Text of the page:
After arrival, the men were to set up dwellings on a large tract of land that the Paraguayan Government had leased to the group providing that a minimum number of new Australian settler families would farm and cultivate that land within a certain time frame.
The group included many married couples of whom some of the wives and children would follow later, after the tents and other temporary dwellings were set up in the jungles of Paraguay. There were just 3 single women on board but many bachelors!
The present boatpeople arriving in Australian waters do not have a welcoming committee or a friendly Government that those Aussies had in Paraguay so many years ago. There are no speeches held, nor are they given tracts of land to cultivate.
Some of you will point out that the Australians entered Paraguay legally and that the present boat people are “illegal”.
Desperate refugees’ plights are far worse than our own 1893 Diaspora. Would it not be nice and civil and obliging our Human Rights obligation if the mainly Afghans, Sri Lankans and some others were at least allowed temporary settlement on shore rather than in the isolation of detention camps at Christmas Island, Manus and Nauru?
They might have been smuggled by unscrupulous dealers but they are not illegal people.
Australia is the least populated continent in the world. This is why migrants were and are still allowed to settle here by the hundreds of thousands.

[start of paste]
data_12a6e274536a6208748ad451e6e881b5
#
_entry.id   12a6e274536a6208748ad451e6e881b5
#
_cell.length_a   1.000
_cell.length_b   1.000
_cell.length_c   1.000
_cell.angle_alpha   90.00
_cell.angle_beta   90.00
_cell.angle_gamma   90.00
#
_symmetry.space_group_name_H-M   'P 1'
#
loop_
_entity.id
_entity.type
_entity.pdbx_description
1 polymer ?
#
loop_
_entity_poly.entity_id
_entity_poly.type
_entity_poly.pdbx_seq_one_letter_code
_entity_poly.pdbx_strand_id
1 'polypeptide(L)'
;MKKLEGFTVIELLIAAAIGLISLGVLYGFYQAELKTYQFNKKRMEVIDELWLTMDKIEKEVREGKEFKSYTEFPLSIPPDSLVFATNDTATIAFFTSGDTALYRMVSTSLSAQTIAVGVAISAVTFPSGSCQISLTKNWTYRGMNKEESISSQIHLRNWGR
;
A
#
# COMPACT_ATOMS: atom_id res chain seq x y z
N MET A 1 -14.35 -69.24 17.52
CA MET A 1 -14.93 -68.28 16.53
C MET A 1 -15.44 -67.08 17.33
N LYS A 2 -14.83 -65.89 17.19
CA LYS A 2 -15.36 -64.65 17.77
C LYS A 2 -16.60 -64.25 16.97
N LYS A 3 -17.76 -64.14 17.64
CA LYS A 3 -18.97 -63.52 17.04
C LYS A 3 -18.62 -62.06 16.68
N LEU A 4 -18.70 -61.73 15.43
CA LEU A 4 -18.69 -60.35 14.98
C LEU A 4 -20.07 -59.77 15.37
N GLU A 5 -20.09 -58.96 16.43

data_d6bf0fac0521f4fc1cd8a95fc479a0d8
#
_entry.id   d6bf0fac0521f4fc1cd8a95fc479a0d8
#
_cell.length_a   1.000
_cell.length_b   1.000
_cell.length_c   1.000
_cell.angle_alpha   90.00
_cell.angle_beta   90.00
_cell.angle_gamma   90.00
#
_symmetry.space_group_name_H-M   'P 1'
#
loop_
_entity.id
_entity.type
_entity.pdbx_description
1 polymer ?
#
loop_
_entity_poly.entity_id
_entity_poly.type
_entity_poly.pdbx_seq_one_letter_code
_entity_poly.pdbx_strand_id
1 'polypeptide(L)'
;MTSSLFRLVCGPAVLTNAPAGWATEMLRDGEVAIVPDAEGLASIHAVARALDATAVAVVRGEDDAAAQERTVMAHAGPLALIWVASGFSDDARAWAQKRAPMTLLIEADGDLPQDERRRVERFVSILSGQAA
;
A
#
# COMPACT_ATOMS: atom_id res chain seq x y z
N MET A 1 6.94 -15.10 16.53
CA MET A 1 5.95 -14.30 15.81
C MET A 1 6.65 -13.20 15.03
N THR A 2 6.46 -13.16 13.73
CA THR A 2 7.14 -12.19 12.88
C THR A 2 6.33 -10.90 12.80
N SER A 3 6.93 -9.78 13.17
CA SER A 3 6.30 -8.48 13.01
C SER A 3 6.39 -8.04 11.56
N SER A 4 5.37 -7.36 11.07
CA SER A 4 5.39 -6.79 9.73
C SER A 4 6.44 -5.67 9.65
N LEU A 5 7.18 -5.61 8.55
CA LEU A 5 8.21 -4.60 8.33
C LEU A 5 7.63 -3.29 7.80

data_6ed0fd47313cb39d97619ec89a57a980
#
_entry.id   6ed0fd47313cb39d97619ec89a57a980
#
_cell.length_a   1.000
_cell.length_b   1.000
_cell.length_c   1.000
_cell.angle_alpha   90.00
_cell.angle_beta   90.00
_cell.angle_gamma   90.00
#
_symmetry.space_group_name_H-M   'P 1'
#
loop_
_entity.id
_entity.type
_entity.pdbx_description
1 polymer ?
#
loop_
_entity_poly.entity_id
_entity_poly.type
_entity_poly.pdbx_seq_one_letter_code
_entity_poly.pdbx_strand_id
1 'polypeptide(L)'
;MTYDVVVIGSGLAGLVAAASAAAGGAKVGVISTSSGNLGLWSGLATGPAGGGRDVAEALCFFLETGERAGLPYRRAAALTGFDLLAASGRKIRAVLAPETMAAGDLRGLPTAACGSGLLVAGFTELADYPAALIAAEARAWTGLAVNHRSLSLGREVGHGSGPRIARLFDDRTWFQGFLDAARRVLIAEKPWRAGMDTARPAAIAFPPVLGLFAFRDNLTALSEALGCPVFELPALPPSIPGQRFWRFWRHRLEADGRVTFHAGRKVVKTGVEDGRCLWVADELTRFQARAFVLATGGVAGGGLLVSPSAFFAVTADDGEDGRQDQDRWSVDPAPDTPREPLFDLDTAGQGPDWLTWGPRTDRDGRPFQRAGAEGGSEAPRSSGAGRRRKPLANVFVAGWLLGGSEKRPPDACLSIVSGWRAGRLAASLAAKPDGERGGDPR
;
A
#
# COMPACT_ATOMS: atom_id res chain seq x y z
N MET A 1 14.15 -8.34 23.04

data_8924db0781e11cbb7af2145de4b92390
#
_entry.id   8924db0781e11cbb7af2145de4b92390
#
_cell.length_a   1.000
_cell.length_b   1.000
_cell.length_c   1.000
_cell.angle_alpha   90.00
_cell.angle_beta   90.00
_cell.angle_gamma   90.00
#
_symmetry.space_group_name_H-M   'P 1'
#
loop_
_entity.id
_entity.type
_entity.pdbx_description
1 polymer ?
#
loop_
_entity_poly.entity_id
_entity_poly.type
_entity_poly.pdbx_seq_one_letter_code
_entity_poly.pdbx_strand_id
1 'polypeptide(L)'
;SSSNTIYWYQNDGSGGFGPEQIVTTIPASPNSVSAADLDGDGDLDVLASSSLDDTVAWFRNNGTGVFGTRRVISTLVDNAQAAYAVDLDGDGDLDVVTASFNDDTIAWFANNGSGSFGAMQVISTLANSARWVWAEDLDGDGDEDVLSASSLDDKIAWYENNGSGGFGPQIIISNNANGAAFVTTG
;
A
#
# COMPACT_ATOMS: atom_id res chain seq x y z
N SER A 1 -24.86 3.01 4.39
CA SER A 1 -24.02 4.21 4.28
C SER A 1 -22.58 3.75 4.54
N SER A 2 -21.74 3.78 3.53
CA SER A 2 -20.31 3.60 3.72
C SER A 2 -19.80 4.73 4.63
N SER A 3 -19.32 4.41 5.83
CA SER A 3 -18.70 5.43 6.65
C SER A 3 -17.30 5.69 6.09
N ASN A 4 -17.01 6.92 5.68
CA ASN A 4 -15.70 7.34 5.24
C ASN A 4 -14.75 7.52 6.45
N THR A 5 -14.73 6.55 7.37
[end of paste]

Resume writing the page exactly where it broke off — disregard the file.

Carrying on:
My own parents arrived here with just the clothes they were wearing and a few suitcases. “Speak f***ng English?”, we were told, and Italians and Greeks were dark skinned garlic eating, knife pullers. Anyone darker and the White Australian Policy could prevent settlement in Australia till 1973.
The Paragayan Utopia failed for many reasons. The insistence of temperance by William Lane in favour of the local ‘yerba mate’ tea drink did not go down well with the Australians that had solemnly promised him total sobriety, (after a couple of beers), before departing from Balmain, Sydney.
A very youthful Caroline Jones retraced their steps and an ABC documentary was produced in 1975. The centenary of the 1893 departure of The Royal Tar was celebrated in 1993 which I attended with a few hundred others.
There are some books written on this fascinating piece of Australian history. It does not seemed to have gripped historians to any degree though.
Perhaps it is all too boring a subject. Perhaps the idea that Australia was once seen by some as less than a desirable country? Perhaps also that the word Communism is part of this story?